By Charles C. Kolb (associate editor, archaeological ceramics)
The following publication reminded me of ceramic-related archaeometric applications that I received while working as Senior Program Office at the National Endowment for the Humanities and proposals that I evaluated for the National Science Foundation (this publication is not related to any of the NEH or NSF applications). Nonetheless, this is an important article: Magnus M. Haaland, Matthias Czechowski, Frank Carpentier, Mathieu Lejay, and Bruno Vandermeulen (2019) Documenting archaeological thin sections in high‐resolution: A comparison of methods and discussion of applications. Geoarchaeology34(1):100-114 (https://doi.org/10.1002/gea.21706) Optical thin section observations represent the core empirical basis for most micromorphological interpretations at archaeological sites. These observations, which often vary in size and shape, are usually documented through digital graphic representations such as photomicrographs, scans, or figures. Due to variability in documentation practices, however, visual thin section data can be captured with a range of methods and in many different formats and resolutions. In this paper, we compare and evaluate five common image‐based methods for documenting thin sections in high‐resolution: a flatbed scanner, a film scanner, a macro photography rig, and conventional stereo and light microscopes. Through the comparison results, we demonstrate that advances in digital imaging technology now allow for fast and high‐resolution visual recording of entire thin sections up to at least ×30 magnification. We suggest that adopting a digital micromorphological documentation practice has several advantages. First, a digital thin section may be observed more efficiently and consistently, for example,on a computer screen, and the spatial configuration of large or complex features may be more accurately documented. Second, they allow for the establishment of digital repositories that may promote scientific reproducibility and inter‐laboratory communication, as well as lay the foundations for more consensus‐based educational training of archaeological micromorphology.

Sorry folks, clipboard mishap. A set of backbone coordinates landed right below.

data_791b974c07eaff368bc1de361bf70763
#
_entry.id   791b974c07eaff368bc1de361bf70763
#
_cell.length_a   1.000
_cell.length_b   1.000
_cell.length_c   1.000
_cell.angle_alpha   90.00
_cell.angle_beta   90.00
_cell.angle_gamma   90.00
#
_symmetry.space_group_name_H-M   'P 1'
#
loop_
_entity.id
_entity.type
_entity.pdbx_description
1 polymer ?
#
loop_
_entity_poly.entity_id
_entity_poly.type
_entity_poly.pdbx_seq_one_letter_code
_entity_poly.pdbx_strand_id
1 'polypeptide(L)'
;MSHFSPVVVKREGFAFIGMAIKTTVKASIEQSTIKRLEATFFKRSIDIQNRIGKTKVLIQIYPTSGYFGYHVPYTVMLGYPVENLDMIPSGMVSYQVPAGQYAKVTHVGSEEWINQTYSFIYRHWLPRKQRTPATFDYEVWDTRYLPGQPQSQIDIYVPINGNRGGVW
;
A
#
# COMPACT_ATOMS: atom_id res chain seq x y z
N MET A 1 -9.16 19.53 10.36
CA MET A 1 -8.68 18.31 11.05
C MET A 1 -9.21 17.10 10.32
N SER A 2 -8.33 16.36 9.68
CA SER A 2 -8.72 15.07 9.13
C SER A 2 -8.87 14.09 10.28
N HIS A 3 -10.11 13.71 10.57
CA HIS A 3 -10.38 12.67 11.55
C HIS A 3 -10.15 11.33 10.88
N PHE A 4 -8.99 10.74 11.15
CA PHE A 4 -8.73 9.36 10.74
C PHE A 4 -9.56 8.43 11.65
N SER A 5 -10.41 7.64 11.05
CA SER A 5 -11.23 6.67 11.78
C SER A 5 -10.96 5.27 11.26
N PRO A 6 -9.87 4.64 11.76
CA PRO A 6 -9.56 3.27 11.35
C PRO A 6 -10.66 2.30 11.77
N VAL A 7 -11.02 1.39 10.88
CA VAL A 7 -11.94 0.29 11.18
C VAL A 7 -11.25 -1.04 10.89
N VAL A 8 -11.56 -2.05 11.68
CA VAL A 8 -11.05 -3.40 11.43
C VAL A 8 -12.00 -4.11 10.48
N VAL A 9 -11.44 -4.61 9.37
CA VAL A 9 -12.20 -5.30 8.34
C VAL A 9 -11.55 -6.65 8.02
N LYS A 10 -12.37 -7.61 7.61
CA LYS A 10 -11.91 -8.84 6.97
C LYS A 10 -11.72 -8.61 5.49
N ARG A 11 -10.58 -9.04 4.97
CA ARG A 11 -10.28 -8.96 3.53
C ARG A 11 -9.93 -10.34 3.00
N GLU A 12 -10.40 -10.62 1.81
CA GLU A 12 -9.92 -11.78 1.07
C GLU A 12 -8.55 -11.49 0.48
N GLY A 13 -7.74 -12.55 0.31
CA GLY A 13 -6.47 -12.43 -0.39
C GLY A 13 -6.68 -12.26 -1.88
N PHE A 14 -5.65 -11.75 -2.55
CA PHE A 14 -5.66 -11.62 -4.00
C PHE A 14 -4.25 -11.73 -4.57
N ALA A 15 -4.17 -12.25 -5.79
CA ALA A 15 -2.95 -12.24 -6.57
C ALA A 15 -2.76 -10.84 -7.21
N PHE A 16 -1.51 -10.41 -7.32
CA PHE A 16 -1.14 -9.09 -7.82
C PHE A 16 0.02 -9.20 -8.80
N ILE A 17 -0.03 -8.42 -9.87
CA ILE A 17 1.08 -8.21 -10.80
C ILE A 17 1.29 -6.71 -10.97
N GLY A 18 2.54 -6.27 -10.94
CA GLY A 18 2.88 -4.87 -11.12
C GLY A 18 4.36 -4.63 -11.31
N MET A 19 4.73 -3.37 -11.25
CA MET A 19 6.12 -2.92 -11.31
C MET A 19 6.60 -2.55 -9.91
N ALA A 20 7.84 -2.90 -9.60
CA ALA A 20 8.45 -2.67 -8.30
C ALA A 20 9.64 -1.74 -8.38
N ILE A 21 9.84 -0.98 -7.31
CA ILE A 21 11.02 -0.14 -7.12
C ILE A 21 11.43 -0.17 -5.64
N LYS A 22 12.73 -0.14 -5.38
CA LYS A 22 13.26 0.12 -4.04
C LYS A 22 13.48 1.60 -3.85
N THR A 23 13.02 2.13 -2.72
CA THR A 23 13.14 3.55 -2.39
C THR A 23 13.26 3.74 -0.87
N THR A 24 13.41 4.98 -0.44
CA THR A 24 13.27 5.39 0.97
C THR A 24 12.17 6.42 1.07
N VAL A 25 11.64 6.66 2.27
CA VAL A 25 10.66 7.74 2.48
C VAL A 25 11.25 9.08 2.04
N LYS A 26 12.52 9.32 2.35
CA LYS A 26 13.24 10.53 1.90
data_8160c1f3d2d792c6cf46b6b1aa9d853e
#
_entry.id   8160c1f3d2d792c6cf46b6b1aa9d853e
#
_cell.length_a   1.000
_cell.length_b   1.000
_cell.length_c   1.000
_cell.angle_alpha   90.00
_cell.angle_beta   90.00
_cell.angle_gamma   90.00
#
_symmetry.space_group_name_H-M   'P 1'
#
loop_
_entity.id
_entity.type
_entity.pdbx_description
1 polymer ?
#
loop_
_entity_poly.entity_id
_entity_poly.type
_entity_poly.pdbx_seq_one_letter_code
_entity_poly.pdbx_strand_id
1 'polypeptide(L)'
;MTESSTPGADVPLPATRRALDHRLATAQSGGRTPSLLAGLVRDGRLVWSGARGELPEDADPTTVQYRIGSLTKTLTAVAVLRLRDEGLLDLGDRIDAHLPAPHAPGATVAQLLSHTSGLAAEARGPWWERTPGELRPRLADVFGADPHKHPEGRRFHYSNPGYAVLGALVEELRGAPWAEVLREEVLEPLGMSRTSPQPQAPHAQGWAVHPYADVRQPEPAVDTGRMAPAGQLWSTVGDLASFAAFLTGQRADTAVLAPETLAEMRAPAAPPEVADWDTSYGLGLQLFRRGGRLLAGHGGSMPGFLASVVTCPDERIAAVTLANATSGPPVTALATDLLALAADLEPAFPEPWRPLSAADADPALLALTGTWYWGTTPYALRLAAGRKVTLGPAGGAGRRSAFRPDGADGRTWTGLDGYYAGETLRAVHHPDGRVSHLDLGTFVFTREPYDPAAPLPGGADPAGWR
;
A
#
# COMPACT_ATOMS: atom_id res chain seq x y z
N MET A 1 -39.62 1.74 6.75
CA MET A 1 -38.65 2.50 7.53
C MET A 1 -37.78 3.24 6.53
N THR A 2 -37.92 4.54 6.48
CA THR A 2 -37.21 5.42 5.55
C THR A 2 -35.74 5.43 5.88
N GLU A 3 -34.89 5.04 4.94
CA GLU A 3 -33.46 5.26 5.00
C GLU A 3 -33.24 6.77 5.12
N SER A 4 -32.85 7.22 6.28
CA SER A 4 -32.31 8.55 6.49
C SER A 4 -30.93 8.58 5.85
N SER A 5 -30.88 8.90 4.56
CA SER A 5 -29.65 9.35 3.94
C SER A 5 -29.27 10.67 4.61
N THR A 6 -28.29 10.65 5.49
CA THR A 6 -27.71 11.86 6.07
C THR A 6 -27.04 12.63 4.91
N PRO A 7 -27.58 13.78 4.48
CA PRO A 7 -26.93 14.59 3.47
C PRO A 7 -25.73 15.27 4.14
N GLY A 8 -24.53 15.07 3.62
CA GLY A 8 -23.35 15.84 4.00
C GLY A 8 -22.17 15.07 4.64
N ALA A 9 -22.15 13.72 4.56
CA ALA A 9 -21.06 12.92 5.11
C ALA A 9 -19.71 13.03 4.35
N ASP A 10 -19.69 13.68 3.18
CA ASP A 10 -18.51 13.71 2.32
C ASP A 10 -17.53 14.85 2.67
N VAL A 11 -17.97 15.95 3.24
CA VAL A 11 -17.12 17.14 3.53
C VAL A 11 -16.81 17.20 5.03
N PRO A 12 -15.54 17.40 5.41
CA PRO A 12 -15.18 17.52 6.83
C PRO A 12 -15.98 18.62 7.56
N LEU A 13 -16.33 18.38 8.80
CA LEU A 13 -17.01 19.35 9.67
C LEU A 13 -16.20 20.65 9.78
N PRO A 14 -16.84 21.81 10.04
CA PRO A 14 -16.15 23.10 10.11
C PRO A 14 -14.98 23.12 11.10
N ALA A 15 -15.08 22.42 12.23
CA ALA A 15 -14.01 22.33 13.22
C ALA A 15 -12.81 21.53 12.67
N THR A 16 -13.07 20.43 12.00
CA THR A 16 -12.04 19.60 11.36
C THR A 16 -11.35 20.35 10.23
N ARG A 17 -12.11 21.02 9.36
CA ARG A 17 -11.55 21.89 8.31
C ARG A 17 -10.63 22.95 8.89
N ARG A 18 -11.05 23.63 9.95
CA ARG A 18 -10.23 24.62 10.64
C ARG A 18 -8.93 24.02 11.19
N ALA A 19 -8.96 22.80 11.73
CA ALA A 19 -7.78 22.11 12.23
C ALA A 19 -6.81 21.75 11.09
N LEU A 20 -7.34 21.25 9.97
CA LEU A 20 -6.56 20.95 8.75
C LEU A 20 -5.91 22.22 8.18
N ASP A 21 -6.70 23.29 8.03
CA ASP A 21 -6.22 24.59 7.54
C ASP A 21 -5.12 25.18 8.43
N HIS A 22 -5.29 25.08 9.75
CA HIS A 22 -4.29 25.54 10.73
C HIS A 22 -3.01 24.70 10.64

A related paper was presented at a conference a few years ago but, to my knowledge, hasn’t been published: S. Budennyy, A. Pachezhertsev, A. Bukharev, A. Erofeev, D. Mitrushkin, and B. Belozerov (2017) Image processing and machine learning approaches for petrographic thin section analysis. Conference Paper presented at the SPE[Society of Petroleum] Engineers Russian Petroleum Technology Conference, 16‐18 October 2017, Moscow, Russia.
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